If you ever travel to the Santa Fe area of New Mexico, it would be well worth your time to visit the Santuario de Chamayo. It was almost an ethereal experience for me. There is no doubt that something special, spiritual and magical is present and will touch the open hearts, minds and souls of those who visit.
A traditionally styled southwestern adobe chapel was completed by the community effort of Bernardo Abeyta and the residents of El Potrero in 1816. It was constructed in honor of Nuestro Senor de Esquipulas. Up until 1929 the Santuario remained in the Abeyta family. The reason the Abeyta family and the El Potrero community wanted to do such a thing was because of what they considered to be miraculous events.
After performing penances, a friar witnessed a light burst forth from the ground near the Santa Cruz River. Digging in the sand, he discovered a crucifix that would be christened Nuestro Senor de Esquipulas (Our Lord of Esquipulas). On three separate occasions the crucifix was paraded to the nearby village only to disappear and be found again within the same hole. The people accepted that the crucifix desired to remain in Chamayo and erected a chapel there in its honor. It did not take long for miraculous healing events to take place.
In 1929 private citizens purchased the chapel from the Abeyta family and gave it to the Catholic Archdiocese of Santa Fe, New Mexico. The crucifix remains in the new Santuario that replaced the old chapel in the same sandy hole where it was originally discovered. The locals consider the supernatural power to not be within the crucifix but, rather, in the “tierra bendita” or, “blessed earth”. Visitors are allowed to enter the “dirt room” and remove a bit of the sand surrounding the crucifix. It is commonly eaten, dissolved in water to drink, or made into a paste that can be applied to an afflicted body part.
The gringa must admit to claiming a bit of the blessed earth for herself. My intention was to return home and, after a time of contemplation, I was going to apply some of it to my head and drink some in a cup of herbal tea. My hope was to be cured of my epilepsy. However, I have felt too reverently toward this bit of sand I have encased in a crystal container from Israel. I can’t decide exactly why I feel I shouldn’t do it, but I trust whatever my intuition is telling me. Maybe one day, but not today.
Local legends of the Native Americans claim this site was once a Native American shrine and holy place. It is thought that the sand pit containing the crucifix is what remains from a pool that once existed and was fed by hot springs known for their curative powers within the water and mud.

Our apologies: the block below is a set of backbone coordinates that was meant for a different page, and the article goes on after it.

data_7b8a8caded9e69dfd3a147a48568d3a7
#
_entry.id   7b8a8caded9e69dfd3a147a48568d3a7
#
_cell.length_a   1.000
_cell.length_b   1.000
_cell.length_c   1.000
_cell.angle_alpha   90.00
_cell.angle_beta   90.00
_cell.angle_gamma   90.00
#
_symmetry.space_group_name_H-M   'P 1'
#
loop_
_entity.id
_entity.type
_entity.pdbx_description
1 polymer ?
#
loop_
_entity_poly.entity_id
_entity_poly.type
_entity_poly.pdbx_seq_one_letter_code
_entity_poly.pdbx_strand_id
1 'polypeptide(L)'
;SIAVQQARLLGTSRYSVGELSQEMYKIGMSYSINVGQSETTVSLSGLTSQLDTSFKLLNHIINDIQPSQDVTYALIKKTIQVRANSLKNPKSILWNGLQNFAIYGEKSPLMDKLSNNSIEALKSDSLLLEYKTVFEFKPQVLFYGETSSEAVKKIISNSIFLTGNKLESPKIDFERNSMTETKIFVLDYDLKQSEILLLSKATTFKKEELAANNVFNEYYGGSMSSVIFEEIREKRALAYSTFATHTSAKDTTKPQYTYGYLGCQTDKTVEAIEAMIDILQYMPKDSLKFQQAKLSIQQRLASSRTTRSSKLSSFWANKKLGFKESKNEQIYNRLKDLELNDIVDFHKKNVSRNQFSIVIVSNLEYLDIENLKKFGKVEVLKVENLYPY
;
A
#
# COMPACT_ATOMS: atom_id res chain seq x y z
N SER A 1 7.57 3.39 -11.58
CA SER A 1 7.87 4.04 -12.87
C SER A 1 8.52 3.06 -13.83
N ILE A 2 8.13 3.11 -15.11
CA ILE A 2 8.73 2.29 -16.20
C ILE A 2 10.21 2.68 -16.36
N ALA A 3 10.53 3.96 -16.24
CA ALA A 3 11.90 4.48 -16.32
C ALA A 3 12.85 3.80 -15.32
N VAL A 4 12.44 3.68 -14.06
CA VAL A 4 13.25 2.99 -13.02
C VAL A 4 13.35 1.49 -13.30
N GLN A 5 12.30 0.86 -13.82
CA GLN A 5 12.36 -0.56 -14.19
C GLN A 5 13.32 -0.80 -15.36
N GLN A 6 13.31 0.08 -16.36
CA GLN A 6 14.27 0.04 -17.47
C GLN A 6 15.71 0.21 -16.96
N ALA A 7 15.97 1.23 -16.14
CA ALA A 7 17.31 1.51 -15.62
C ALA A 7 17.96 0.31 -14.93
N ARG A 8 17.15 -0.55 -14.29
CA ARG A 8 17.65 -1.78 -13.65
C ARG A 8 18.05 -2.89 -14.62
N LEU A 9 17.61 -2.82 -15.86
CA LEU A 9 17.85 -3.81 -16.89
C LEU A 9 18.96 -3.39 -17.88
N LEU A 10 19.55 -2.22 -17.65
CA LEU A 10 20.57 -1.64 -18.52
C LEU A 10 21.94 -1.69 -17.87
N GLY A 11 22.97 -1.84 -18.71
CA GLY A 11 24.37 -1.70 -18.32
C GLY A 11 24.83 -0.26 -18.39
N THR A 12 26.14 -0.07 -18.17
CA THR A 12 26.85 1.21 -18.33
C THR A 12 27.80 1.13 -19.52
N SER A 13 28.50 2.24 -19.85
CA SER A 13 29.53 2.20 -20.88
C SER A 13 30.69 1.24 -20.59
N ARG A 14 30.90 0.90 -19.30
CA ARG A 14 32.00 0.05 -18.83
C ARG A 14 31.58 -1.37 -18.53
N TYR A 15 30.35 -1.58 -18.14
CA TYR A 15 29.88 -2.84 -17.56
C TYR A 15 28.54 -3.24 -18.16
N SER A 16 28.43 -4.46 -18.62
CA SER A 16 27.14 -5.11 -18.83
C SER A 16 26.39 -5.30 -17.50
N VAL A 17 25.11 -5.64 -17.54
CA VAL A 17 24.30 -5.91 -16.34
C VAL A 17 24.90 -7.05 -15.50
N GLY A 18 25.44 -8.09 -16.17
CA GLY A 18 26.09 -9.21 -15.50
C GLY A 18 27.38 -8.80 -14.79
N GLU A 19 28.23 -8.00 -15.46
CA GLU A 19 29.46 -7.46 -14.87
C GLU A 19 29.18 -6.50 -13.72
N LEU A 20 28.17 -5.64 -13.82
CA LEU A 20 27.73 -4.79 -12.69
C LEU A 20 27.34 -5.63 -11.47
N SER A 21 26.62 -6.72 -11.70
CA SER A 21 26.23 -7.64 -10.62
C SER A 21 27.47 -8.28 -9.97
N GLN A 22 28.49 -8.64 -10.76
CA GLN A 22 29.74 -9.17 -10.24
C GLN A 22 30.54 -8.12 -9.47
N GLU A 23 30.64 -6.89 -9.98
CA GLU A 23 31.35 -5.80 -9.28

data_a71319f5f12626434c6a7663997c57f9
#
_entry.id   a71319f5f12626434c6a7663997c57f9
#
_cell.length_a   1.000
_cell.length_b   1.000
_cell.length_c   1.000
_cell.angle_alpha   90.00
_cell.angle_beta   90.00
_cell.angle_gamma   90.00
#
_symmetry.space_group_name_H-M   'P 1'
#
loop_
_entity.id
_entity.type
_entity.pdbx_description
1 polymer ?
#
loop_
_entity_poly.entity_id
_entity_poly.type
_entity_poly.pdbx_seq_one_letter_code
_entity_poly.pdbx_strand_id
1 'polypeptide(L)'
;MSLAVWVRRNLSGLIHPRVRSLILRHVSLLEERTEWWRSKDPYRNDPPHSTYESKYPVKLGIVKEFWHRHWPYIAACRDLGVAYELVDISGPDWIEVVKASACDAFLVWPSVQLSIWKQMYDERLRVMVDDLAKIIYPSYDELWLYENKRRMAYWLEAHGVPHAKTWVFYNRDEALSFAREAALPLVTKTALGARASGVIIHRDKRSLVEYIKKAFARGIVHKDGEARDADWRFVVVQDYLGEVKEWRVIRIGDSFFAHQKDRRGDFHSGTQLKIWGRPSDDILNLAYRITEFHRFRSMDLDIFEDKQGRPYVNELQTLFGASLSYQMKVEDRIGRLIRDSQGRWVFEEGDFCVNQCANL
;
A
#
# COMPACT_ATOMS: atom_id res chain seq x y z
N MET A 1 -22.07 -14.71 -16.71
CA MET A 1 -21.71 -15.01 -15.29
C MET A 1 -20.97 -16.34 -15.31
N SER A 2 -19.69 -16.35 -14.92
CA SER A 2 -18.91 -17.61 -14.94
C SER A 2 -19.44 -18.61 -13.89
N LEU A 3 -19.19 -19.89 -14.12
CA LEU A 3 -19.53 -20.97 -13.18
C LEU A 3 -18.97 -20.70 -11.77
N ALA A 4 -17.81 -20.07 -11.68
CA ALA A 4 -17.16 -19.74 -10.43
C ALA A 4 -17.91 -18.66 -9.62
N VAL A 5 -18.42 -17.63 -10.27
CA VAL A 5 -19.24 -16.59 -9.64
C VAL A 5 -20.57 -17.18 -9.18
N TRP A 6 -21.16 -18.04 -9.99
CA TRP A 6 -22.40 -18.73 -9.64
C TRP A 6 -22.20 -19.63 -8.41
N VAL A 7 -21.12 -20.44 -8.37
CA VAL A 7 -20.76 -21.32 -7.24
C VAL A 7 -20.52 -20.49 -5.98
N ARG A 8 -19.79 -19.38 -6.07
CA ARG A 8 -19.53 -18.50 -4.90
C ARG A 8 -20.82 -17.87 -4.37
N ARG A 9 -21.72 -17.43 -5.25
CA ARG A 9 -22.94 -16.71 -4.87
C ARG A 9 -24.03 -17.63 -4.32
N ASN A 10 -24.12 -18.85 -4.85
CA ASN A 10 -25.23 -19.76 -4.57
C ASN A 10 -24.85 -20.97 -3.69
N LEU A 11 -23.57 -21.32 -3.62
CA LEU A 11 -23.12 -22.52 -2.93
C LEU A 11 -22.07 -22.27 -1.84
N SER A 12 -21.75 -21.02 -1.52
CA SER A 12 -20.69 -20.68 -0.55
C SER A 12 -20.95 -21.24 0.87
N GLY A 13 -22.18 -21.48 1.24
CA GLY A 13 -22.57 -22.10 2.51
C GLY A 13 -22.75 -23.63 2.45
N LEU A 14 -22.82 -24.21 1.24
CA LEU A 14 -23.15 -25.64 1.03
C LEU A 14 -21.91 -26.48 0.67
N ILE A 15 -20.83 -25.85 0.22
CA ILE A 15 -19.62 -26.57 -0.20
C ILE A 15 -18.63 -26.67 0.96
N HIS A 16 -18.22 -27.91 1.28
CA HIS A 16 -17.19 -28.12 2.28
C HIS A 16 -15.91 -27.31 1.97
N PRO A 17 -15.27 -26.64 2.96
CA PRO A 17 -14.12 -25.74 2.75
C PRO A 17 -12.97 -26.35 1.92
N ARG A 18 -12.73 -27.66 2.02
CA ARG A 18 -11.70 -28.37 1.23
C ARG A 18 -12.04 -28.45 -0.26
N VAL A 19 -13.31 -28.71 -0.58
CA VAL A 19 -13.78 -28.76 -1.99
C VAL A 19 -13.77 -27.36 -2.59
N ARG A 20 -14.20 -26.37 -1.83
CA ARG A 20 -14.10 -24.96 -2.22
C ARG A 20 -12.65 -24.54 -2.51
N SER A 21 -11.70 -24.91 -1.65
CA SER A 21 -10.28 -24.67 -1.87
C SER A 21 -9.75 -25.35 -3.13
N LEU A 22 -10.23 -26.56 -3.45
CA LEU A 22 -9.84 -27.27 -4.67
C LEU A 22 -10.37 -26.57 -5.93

Adjacent to the “dirt room” in the chapel is another room that contained at the time of my visit about sixty or seventy pairs of crutches hanging about on one wall. Reportedly they belonged to people who entered the dirt room upon them and no longer needed them when they exited after using the blessed earth. Another wall in this room is covered with photos of people who were healed here. They number in the thousands. It is astounding.
For those with loved ones unable to travel and put their faith to the test and be healed, the amazing thing is that thousands of testimonies have reported healings over long distances through the power of prayer at this location. The grounds have a beautiful garden decorated with Madonnas and crucifixes from all over the world. My favorites were a Vietnamese Madonna and child and a wooden crucifix of carved rosettes. Surrounding this magnificent garden array are multiple altars and chapels as well as make shift shrines created by visitors over time. They are adorned with candles, rosaries and hand made crosses and all feature photos of loved ones who are prayed for to receive healing no matter how far away they may be.
One beautiful stone altar was full of rosaries and candles placed there by visitors who were praying for healing of themselves or loved ones. An outdoor chapel had thousands upon thousands of photos. It was astonishing. The Santuario is very accommodating to visitors. The most common areas are filled with photographs making it necessary to improvise new shrines within the grounds. Permission is also given upon request to place a cross on the fence surrounding the parking area so loved ones can continue to receive prayers for healing. Many of these crosses were handmade out of sticks and twigs tied together with grasses picked up from the sanctuary grounds, thus considered as blessed as the soil surrounding the famous crucifix. Throughout the Garden were more elaborate and larger crosses visitors had erected for loved ones. These beautiful testimonies bordered the parking lot at the very edge of the Sanctuario.
Today the Santuario is served by the Sons of the Holy Family who also serve in Silver Spring, Maryland, in Spain, Italy, Mexico and various South American countries. The Holy Family Parish faithfully tends to the needs of the tens of thousands of visitors who arrive every year searching for a healing miracle.